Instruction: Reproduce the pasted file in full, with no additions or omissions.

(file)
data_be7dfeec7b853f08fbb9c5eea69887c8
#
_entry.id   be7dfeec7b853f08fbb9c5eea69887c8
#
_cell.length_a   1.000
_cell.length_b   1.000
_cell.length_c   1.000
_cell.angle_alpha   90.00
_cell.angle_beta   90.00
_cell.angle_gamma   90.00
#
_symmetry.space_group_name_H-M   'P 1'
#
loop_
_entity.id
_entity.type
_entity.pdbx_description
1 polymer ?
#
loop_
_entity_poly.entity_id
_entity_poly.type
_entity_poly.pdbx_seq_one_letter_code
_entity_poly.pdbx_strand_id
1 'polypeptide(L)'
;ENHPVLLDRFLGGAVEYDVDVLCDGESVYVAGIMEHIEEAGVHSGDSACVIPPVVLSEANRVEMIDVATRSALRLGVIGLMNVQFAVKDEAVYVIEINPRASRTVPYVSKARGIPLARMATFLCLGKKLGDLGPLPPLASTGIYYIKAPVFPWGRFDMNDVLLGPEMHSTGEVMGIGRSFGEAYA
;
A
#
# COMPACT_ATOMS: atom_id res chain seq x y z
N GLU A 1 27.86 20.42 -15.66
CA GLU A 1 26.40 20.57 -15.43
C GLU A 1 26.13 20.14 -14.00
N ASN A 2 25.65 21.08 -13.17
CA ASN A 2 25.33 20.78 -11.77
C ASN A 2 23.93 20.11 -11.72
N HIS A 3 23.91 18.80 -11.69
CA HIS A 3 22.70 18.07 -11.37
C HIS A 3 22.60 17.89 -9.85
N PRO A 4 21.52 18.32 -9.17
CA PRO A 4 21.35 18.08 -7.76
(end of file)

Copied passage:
data_be7dfeec7b853f08fbb9c5eea69887c8
#
_entry.id   be7dfeec7b853f08fbb9c5eea69887c8
#
_cell.length_a   1.000
_cell.length_b   1.000
_cell.length_c   1.000
_cell.angle_alpha   90.00
_cell.angle_beta   90.00
_cell.angle_gamma   90.00
#
_symmetry.space_group_name_H-M   'P 1'
#
loop_
_entity.id
_entity.type
_entity.pdbx_description
1 polymer ?
#
loop_
_entity_poly.entity_id
_entity_poly.type
_entity_poly.pdbx_seq_one_letter_code
_entity_poly.pdbx_strand_id
1 'polypeptide(L)'
;ENHPVLLDRFLGGAVEYDVDVLCDGESVYVAGIMEHIEEAGVHSGDSACVIPPVVLSEANRVEMIDVATRSALRLGVIGLMNVQFAVKDEAVYVIEINPRASRTVPYVSKARGIPLARMATFLCLGKKLGDLGPLPPLASTGIYYIKAPVFPWGRFDMNDVLLGPEMHSTGEVMGIGRSFGEAYA
;
A
#
# COMPACT_ATOMS: atom_id res chain seq x y z
N GLU A 1 27.86 20.42 -15.66
CA GLU A 1 26.40 20.57 -15.43
C GLU A 1 26.13 20.14 -14.00
N ASN A 2 25.65 21.08 -13.17
CA ASN A 2 25.33 20.78 -11.77
C ASN A 2 23.93 20.11 -11.72
N HIS A 3 23.91 18.80 -11.69
CA HIS A 3 22.70 18.07 -11.37
C HIS A 3 22.60 17.89 -9.85
N PRO A 4 21.52 18.32 -9.17
CA PRO A 4 21.35 18.08 -7.76